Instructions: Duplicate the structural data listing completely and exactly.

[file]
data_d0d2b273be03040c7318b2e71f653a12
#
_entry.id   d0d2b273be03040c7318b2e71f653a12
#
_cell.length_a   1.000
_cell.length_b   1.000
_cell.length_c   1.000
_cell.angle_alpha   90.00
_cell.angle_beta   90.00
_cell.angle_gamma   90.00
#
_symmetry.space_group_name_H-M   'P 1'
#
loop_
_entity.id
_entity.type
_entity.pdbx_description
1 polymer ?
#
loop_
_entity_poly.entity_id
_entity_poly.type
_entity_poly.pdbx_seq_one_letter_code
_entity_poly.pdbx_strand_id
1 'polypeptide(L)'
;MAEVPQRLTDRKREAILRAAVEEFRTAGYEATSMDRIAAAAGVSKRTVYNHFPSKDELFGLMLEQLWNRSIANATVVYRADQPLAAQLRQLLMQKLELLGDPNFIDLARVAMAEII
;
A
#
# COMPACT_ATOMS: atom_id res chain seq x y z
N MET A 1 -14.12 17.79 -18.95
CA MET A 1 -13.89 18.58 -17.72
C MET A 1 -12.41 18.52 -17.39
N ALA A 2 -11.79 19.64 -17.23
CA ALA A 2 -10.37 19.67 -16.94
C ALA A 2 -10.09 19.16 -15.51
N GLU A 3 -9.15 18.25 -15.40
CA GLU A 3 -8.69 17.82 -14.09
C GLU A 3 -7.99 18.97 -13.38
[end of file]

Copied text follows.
data_d0d2b273be03040c7318b2e71f653a12
#
_entry.id   d0d2b273be03040c7318b2e71f653a12
#
_cell.length_a   1.000
_cell.length_b   1.000
_cell.length_c   1.000
_cell.angle_alpha   90.00
_cell.angle_beta   90.00
_cell.angle_gamma   90.00
#
_symmetry.space_group_name_H-M   'P 1'
#
loop_
_entity.id
_entity.type
_entity.pdbx_description
1 polymer ?
#
loop_
_entity_poly.entity_id
_entity_poly.type
_entity_poly.pdbx_seq_one_letter_code
_entity_poly.pdbx_strand_id
1 'polypeptide(L)'
;MAEVPQRLTDRKREAILRAAVEEFRTAGYEATSMDRIAAAAGVSKRTVYNHFPSKDELFGLMLEQLWNRSIANATVVYRADQPLAAQLRQLLMQKLELLGDPNFIDLARVAMAEII
;
A
#
# COMPACT_ATOMS: atom_id res chain seq x y z
N MET A 1 -14.12 17.79 -18.95
CA MET A 1 -13.89 18.58 -17.72
C MET A 1 -12.41 18.52 -17.39
N ALA A 2 -11.79 19.64 -17.23
CA ALA A 2 -10.37 19.67 -16.94
C ALA A 2 -10.09 19.16 -15.51
N GLU A 3 -9.15 18.25 -15.40
CA GLU A 3 -8.69 17.82 -14.09
C GLU A 3 -7.99 18.97 -13.38